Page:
Okay, so we are going to publish an eBook on, and not worry about the other sites and options. The first step is to go to and log in. You can use your sign in or create a new one for your publishing empire. KDP is the world of tools for the aspiring self-pubbed author. Not only does it get you the best exposure, the site is well laid out and walks you through things simply and intelligently (For the most part) I'll make another post later on the exact steps of publishing on KDP, but in all honesty, you probably don't need it. Just click on the yellow button labeled "Add new title" and start making a book!

If I were you, however, I would click on the Help button on the top of the page. When there, Click on, download and print the entire guide titled "Building Your Book For Kindle" not only will this walk you through each of the steps, it explains the trickier stuff, like spacing, tabs and tables of contents in a way that anyone can do it. It's a very nice guide that I still refer back to every time.

That alone should be enough to get your book into someone's digital reader. Not impossible, but it also looks misleadingly simple. There's a lot of little tricks and slang the process uses that can trip you up. Just remember to take your time and read the guides and help sections if you're stuck.

A Couple of Notes:

I would be terribly remiss if I didn't add a few things here that I think are incredibly important.

READ OTHER BOOKS. Lots of them. Pay attention to how they lay things out, the way the page looks. What the front pages look like before the story starts. Especially books in the same genre as your work.

HAVE A GOOD COVER. As an artist, I concentrate on this a lot more than other people, I'm sure, but it is vital. With the tremendous amount of ebooks available, you MUST have some way to stand out before anyone ever gets around to reading your plot synopsis. Sending people to buy your book is all well and good, but if you can't get Average Joe to buy it, you'll never become successful. If you aren't artistic at all, you can still make a decent cover. Pay attention to color and font. Look at lots of covers. Browse Amazon's listings for similar books and see what they do on theirs that makes them successful. Remember that the first time your cover is seen it's less than an inch tall. That's important to note - some covers become a jumble of ugly at thumbnail size.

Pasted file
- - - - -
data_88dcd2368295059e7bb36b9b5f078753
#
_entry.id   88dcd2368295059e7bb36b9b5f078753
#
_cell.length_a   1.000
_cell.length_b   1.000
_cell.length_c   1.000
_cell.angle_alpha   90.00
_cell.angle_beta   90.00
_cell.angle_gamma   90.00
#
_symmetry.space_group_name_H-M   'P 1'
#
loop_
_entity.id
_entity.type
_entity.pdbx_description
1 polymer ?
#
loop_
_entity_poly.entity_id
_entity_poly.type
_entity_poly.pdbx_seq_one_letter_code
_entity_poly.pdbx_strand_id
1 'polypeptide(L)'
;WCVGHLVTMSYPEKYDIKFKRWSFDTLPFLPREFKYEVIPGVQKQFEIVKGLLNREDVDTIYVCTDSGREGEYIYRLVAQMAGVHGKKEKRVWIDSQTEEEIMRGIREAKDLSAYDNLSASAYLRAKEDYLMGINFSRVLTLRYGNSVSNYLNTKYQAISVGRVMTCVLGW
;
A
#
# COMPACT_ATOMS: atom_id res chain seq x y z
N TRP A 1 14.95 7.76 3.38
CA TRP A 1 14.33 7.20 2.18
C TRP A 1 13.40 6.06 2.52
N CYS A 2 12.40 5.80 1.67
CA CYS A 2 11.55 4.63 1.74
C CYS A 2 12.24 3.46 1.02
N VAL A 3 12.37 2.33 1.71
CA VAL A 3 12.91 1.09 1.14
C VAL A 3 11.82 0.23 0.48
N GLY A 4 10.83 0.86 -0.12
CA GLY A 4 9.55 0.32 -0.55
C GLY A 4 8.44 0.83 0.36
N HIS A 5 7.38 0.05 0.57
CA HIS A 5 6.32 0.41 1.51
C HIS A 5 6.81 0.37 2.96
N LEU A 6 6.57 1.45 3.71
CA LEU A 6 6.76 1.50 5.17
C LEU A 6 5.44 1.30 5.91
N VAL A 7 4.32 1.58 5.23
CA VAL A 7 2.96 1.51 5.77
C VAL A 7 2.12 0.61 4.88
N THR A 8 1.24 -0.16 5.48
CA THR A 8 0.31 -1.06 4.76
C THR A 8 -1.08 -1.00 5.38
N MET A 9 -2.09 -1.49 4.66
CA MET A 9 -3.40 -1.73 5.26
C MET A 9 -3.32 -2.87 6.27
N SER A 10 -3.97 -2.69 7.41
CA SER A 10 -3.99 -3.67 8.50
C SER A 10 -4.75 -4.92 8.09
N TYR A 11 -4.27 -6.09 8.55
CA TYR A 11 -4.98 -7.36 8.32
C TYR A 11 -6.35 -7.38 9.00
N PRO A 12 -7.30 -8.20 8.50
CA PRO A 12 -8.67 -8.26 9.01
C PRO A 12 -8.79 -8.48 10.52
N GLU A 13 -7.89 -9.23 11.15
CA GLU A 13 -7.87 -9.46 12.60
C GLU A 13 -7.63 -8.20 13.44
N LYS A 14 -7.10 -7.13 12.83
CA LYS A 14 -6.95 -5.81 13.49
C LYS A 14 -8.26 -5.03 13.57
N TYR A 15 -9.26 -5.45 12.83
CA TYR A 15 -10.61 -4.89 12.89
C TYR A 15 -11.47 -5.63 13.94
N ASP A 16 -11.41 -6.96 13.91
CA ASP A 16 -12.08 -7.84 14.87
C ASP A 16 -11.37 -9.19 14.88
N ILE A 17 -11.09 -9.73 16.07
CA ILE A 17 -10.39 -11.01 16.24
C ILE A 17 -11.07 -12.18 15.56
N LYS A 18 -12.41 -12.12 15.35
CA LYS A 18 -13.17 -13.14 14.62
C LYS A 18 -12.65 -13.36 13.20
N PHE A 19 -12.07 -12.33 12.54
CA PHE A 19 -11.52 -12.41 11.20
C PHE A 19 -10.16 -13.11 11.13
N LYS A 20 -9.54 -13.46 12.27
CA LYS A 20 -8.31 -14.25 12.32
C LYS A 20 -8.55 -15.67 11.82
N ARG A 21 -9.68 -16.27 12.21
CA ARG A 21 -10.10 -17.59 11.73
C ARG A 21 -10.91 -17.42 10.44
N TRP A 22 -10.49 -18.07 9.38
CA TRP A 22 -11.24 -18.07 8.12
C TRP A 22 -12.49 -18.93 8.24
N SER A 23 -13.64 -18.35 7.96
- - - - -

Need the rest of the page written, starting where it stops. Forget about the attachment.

If at all possible, don't go the generic "Colored background with white words" route. They scream amateur. I read over 200 books a year usually, about half are self pubbed or independent and I have never bought one with a cover like that.

At the same time, neveruse an image you found online unless you bought it for your use. Anything on the internet, whether it says so or not, is protected by copyright. There are some sites that offer images for use, but be sure to check and make sure it's okay to use for commercial matters. Some sites look like they have free images, but it's only if they're used for editorial or non-profit reasons. If all else fails, take a picture and add your title to your own photograph. That's relatively easy with free programs like PhotoScape.

Another option is to hire someone to create a cover for you. We do that on our site Octopress Books where we make custom covers and have started selling template covers that we can add your title and name to a pre-made design for a lower price than our fully custom covers. NOTE: I didn't write this blog to plug our cover services, but I couldn't write this and not mention it, could I? :)

Believe in what you write.

Both before and after publishing your novel, you have to love what you write and what you are doing. People online can be cruel or mindless and that can result in some harsh criticism. My suggestion is to ignore reviews completely if possible. Or have a trusted friend read them and forward ones that are positive, uplifting or genuinely useful. Don't ever let the haters stop you from writing and loving the process and result. Most authors hate their first works. But you have to keep writing and improving.  

(This post is being cross-posted to our other blogs, so I apologize if it's redundant to my readers that follow all of them.)


Thursday, June 6, 2013

The night shift is winding down...

Challenges. I love them. But sometimes? I just want to say forget it and walk away. For years now, literally years, I have been working on the same book. Inspired by my time working the overnight shift at a drug store, I started writing a zombie novel that encompasses one single night on the graveyard shift on the night the infection really takes hold in the town of Missoula Montana. There's no huge sweeping military assaults or convenient ammo stashes in the pharmacy, just normal, screwed up people trying to survive. One thing I did do that seemed ambitious was make the choice to write it James Patterson style, with short, 500-700 word chapters, usually switching characters for each.